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After the police killing of George Floyd, a majority of the city council vowed to dismantle the police department. They took a much more modest step this week.
The Minneapolis City Council voted on Thursday to cut nearly $8 million from the city’s police department and move those dollars to violence prevention, mental health crisis response teams, and other city services. The plan marks the latest police reform effort in the city that was rocked in May by the police killing of George Floyd and the subsequent protests that lasted for months and frequently called for the far more sweeping idea of “defunding the police.”
The cuts from the proposed budget of $179 million would not affect staffing levels in the department, something that Mayor Jacob Frey said would cause him to veto any plan that crossed his desk. An earlier plan before the council would have reduced the cap on the number of officers in the city from 888 to 750 starting in 2022, an idea Frey called “irresponsible.”
“We all share a deep and abiding reverence for the role our local government plays in service of the people of our city,” Frey said. “The additional funding for new public safety solutions will also allow the city to continue upscaling important mental health, non-police response, and social service components in our emergency response system.”
Council member Steve Fletcher, who co-authored the proposal to lower the staffing cap, said that the council “passed a budget that represents a compromise, and also a big step forward into a more compassionate and effective public safety future.” He also said that more work lies ahead of the city council, and that they “cannot afford to remain stuck in the past any longer.”
City residents are split on their opinion of the plan’s cuts. More than 300 people signed up to speak at the council meeting about the plan. Some residents said cutting police funding during a crime surge and at a time when officers are leaving the city’s department in droves could make neighborhoods more dangerous. To date, murders in Minneapolis are up 77% this year over last year, following a trend also seen in most major cities.
But other residents said the city council isn’t taking community concerns seriously and that council members who vowed to fundamentally remake the police department have gone back on their word. Will Roberts, a city resident who grew up in the Longfellow neighborhood where the Third Precinct was burned after Floyd’s killing, told council members that “the place I grew up this summer burned … and it burned because of police misconduct.”
In June, a majority of the city council vowed to disband the police department and replace it with a “Department of Community Safety and Violence Prevention.” The proposal would have reinvested the police budget in community-led public safety programs, part of a broader national call from community activists to defund law enforcement departments and reimagine public safety as a strong social safety net. The millions spent on policing, activists argue, could be put to better use by investing in programs like violence interruption efforts, homeless housing, community health centers, early childhood education initiatives, and crisis response teams composed of social workers.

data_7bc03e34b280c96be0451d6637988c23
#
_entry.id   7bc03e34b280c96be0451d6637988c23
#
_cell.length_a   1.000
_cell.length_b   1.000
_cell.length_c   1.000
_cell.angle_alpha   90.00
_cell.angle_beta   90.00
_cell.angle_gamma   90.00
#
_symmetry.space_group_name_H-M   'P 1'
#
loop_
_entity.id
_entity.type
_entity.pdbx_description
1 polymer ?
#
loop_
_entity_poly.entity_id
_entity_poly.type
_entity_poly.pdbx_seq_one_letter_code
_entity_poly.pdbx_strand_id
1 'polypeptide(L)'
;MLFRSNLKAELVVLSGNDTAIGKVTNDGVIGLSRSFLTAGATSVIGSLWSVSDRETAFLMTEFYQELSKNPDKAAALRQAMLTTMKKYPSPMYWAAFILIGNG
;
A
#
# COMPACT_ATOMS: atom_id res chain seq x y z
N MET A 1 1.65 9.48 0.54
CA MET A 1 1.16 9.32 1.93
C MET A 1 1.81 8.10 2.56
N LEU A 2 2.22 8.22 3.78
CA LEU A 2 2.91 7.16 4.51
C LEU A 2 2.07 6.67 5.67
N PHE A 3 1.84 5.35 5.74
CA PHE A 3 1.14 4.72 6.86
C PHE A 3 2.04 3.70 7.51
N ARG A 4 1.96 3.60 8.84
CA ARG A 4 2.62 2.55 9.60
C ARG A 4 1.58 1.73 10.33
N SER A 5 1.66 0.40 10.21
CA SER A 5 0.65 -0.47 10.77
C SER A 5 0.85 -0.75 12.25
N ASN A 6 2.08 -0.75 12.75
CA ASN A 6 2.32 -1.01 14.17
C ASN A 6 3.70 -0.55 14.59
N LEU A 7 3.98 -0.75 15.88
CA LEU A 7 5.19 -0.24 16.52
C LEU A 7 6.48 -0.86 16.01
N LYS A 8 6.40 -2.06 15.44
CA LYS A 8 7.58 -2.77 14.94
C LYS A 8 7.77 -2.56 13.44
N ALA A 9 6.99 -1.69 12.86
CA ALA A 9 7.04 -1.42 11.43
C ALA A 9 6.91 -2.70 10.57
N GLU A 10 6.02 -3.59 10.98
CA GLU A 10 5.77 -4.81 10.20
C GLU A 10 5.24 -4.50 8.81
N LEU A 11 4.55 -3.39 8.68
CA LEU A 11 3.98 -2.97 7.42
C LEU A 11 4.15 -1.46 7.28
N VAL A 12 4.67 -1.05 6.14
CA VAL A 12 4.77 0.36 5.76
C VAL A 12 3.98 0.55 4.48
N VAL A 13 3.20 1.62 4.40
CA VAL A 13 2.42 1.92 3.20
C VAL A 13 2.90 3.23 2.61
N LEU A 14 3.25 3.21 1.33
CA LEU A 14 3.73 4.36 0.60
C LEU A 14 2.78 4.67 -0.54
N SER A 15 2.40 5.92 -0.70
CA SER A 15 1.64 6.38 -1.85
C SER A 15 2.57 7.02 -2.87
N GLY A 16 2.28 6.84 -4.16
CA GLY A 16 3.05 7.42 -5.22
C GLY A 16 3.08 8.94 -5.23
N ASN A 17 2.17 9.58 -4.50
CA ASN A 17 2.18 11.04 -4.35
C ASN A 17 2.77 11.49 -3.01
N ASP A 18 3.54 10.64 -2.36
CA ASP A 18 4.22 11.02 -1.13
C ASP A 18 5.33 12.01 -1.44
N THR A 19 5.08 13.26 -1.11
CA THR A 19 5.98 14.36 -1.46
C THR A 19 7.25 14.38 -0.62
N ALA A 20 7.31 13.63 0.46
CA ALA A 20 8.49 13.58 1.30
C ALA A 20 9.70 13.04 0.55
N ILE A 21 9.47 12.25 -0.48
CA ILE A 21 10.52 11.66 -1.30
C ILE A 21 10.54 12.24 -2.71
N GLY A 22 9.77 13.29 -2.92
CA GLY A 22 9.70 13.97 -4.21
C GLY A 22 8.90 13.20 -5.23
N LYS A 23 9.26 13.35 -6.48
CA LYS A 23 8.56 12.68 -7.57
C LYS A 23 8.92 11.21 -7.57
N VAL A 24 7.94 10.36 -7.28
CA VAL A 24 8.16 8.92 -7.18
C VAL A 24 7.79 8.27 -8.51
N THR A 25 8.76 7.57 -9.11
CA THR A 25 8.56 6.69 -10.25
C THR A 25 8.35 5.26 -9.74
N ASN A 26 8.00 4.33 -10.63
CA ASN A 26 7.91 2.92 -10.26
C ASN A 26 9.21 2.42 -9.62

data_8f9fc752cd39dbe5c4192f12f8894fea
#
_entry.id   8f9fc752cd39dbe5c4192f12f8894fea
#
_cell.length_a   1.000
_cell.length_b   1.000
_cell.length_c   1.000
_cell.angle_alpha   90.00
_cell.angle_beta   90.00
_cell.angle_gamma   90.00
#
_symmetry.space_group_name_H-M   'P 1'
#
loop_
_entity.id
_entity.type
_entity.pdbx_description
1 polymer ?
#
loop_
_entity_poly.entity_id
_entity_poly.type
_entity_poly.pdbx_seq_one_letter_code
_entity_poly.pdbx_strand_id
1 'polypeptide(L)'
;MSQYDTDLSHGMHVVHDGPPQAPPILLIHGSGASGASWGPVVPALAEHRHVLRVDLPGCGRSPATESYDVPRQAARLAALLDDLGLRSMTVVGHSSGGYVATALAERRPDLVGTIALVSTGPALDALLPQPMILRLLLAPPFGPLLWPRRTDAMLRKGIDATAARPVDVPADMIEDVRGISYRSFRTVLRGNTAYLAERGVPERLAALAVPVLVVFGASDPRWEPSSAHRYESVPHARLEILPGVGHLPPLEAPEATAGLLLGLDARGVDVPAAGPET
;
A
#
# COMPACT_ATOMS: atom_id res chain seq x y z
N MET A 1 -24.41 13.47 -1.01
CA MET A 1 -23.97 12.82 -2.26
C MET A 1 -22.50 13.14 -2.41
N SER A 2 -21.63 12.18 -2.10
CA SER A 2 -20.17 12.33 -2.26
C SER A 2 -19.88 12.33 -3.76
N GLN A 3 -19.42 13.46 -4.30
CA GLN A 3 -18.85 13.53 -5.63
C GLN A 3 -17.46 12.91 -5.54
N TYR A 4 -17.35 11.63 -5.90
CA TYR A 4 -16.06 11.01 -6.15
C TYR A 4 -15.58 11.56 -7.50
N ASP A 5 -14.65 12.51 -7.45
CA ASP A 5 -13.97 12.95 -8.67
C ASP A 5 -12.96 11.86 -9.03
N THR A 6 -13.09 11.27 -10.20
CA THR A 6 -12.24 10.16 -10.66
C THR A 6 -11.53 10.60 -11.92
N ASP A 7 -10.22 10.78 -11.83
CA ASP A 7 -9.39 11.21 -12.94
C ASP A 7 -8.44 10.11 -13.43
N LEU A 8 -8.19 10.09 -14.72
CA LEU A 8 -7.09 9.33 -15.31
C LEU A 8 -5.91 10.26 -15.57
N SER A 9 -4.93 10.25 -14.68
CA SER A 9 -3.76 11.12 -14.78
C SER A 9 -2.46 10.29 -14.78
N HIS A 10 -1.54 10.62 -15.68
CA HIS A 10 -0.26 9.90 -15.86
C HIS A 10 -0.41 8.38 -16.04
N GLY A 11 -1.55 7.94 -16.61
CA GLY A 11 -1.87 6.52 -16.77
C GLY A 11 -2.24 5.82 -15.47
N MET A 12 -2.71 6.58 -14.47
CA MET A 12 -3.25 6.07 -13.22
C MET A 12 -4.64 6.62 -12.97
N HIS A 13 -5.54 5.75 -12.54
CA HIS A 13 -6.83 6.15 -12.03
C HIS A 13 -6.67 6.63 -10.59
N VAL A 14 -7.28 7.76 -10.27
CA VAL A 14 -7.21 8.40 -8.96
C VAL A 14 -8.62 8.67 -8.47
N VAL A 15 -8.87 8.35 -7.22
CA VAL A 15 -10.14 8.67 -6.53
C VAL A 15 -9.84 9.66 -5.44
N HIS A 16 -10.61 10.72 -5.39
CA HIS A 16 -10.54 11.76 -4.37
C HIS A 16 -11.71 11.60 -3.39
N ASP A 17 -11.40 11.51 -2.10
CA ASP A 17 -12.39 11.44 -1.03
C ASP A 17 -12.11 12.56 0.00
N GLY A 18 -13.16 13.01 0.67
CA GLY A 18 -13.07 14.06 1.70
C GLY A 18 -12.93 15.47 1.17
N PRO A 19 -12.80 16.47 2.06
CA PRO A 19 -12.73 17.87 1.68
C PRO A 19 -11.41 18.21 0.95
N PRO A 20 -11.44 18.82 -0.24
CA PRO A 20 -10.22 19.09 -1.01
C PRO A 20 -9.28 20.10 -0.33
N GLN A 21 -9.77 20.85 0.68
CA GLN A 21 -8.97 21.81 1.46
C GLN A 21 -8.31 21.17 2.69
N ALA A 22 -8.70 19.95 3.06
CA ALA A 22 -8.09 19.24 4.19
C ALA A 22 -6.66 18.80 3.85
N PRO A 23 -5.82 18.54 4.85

Frey was not supportive of that proposal and said he would work for reform instead of defunding. A poll taken by local news outlets over the summer found that a majority of people supported redirecting some money from the police, but found respondents sharply divided on reducing the numbers of officers. Black respondents were less likely to back the idea of a smaller department.
Some city council members backtracked on the idea in later months and major disbanding efforts stalled. Minneapolis ended up taking a policy approach that looks very similar to what other cities have done in the past few months: banning chokeholds, revising the use-of-force policy and changing procedures around when crowd control weapons like rubber bullets, tear gas, and flash-bang grenades can be used.
These procedural changes were made as part of a civil rights investigation led by the Minnesota Department of Human Rights, which pushed for a state-led consent decree following Floyd’s death to ensure reform in the city’s police department. (The Minnesota department has said that they’re interested in partnering with the U.S. Department of Justice should an incoming Biden administration reinstate federal pattern and practice investigations.)
The city’s new “Safety for All Budget Plan” is geared toward adding to these efforts by providing additional funding for the city’s Office of Police Conduct Review, housed in the city’s Civil Rights Department, which is tasked with investigating complaints about police officer behavior. The funding shifts will also include $2.4 million to launch a non-police 911 mental health response team and $2 million to expand violence prevention programs. The funding comes primarily from the police department’s overtime budget.
Council President Lisa Bender said that the council has been “working together to respond to complex demands from a community reeling from police violence, community violence, [and] social unrest” and came to “common sense” solutions. “In the first budget since George Floyd’s death at the hands of Minneapolis police, the City Council has adopted a budget that invests in specific, concrete actions to transform community safety starting in 2021,” she said.
The plan received the support of organizations like the Minnesota ACLU, which called it “a meaningful step toward a future that values prevention over punishment and centers the safety and well-being of all communities, not just wealthy white ones.”
Emma Coleman is the assistant editor for Route Fifty.